Result Interpretation of SARS-CoV-2 RT-PCR Testing

Ching-Yi Tsai, Ph.D. and Chin S. Yang, Ph.D.


Since late 2019, a cluster of pneumonia cases caused by a novel coronavirus was discovered in Wuhan, China and has since spread from there throughout the world in a few months, causing a pandemic. The virus was described and called SARS-CoV-2 because of genetic similarity to the virus causing the first SARS disease in 2003-2004. The pandemic has caused tremendous chaos in our daily life. In addition to human testing for the virus, testing for the virus in our indoor environments is often necessary or required because the virus is highly infectious and can stay infectious in the air for hours and on many indoor surfaces for many days to weeks.

Viruses contain either DNA or RNA in their genetic makeup, and cannot duplicate themselves outside of a living host which can be, either a bacterium, a plant, or an animal such as humans. The SARS-CoV-2 is a RNA virus. Its RNA is enveloped in an outer protein shell which binds to the viral RNA and encapsulates it to form the nucleocapsid. Because it must reproduce inside a living host, the only way to detect it is either by detecting their RNA or by infecting a suitable host, such as a cell culture. The cell culture method is complex, time consuming, and impractical in practice. It is important to emphasize that the detection of SARS-CoV-2 RNA does not directly translate into infectious SARS-CoV-2 virus, although it is very often assumed.

There are currently several testing methods available commercially for the detection of the SARS-CoV-2 RNA or its antibodies produced in its hosts, i.e. humans. The antibody testing methods are not suitable for environmental testing. Variations of RNA detection methods have been marketed by different companies since the outbreak of COVID-19. Some rapid test methods, although offering quick turnarounds, may not be the most reliable. The gold standard is the Polymerase Chain Reaction (PCR) method, specifically Reverse Transcriptase PCR (RT-PCR). For more information and details on PCR and RT-PCR, please refer to our technical factsheet titled “PCR and RT-PCR for SARS-CoV-2 Testing.”

Prestige EnviroMicrobiology uses commercially available and CDC approved RT-PCR test kits for the detection of two SARS-CoV-2 genetic markers (N1 and N2) for the analysis of environmental samples. All controls (positive, negative and internal controls) are included in the analysis to assure the process of viral RNA extraction and RT-PCR..

This technical factsheet helps you use and interpret the results derived from the RT-PCR testing.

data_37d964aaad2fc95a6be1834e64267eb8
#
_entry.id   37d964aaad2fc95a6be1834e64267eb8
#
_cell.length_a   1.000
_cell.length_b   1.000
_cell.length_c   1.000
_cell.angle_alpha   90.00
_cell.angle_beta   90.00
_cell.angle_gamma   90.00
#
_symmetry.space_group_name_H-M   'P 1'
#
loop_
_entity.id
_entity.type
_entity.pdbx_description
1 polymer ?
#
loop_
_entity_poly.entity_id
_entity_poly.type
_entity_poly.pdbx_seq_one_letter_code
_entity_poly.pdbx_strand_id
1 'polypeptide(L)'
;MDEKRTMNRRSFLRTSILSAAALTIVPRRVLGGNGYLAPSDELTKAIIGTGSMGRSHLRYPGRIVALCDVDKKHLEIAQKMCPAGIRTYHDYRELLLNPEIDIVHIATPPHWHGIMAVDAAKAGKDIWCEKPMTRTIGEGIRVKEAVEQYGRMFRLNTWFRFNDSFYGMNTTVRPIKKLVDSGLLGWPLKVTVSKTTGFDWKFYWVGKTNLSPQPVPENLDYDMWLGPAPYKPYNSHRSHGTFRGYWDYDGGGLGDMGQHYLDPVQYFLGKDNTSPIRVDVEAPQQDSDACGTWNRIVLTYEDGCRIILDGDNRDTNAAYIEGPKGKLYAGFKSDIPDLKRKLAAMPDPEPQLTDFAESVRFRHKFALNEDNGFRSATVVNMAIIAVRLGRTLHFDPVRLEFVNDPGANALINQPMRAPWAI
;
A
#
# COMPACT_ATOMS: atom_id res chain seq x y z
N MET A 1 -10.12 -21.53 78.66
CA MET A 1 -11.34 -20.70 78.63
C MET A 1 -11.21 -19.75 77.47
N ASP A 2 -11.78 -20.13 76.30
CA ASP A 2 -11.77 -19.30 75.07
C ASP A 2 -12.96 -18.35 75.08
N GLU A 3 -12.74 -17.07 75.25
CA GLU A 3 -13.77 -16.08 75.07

Results Interpretations:

Prestige EnviroMicrobiology only reports test results that pass all controls and are deemed accurate and reliable.

The first thing in the results is to understand the Ct value or Ct level. Ct (cycle threshold) is defined as the number of cycles required for the fluorescent signal in RT-PCR to exceed the threshold (i.e. exceed background level) or to be detected. Ct levels are inversely proportional to the amount of target nucleic acid in the sample. The lower the Ct level the higher the amount of target nucleic acid is in the sample. Generally speaking, Cts <29 are strong positive reactions indicative of abundant target nucleic acid in the sample. Cts of 30-37 are positive reactions indicative of moderate amounts of target nucleic acid. Cts of 38-40 are considered weak reactions indicative of minimal amounts of target nucleic acid which could represent an infectious state or environmental contamination.

The second part of the results is whether one or both of SARS-CoV-2 two genetic markers (N1 and N2) are detected.

1.      A sample is considered negative for SARS-CoV-2 when Ct values for both N1 and N2 markers do not cross the threshold within 40.00 cycles (>40 Ct).

2.      A sample is considered positive for SARS-CoV-2 if Ct values for both N1 and N2 markers cross the threshold within 40.00 cycles (< 40 Ct).

3.      When the Ct values for any one marker (N1 or N2 but not both markers) crosses the threshold within 40.00 cycles (< 40 Ct) the result is inconclusive. The recommendation is to retest the extracted RNA. Prestige routinely re-tests inconclusive samples and reports both sets of results.

How to apply this information to the sampled environment?

• Think of the Ct values as the virus concentrations. The lower the Ct values, the higher the viral concentrations are.

• The environment is considered contaminated, if any indoor sample tests positive and other samples are inclusive or negative.

• If inconclusive results are associated with negative samples but no positive results, consider retesting, or re-clean and retest. An inconclusive result suggests that SARS-CoV-2 particles might have previously been present but are probably damaged and likely noninfectious. If disinfectants are applied in the environment, the disinfectants may have damaged the virus particles. The virus particles may also degrade and lose its infectiousness on the indoor surfaces over time, days to weeks. Because items and surface areas sampled for testing are usually a relatively small portion of the environment, it is possible that intact, infectious virus particles might still be in the environment. 

• If any one sample collected from the environment tests positive, the environment is considered contaminated. It is important to consider this issue prior to your sampling. If several rooms are sampled, each room should be considered as a separate environment (e.g., classrooms, hotel rooms or hospital patient rooms). When two spaces are closely connected (e.g., a classroom and an interior prep room), they are considered one single functional space.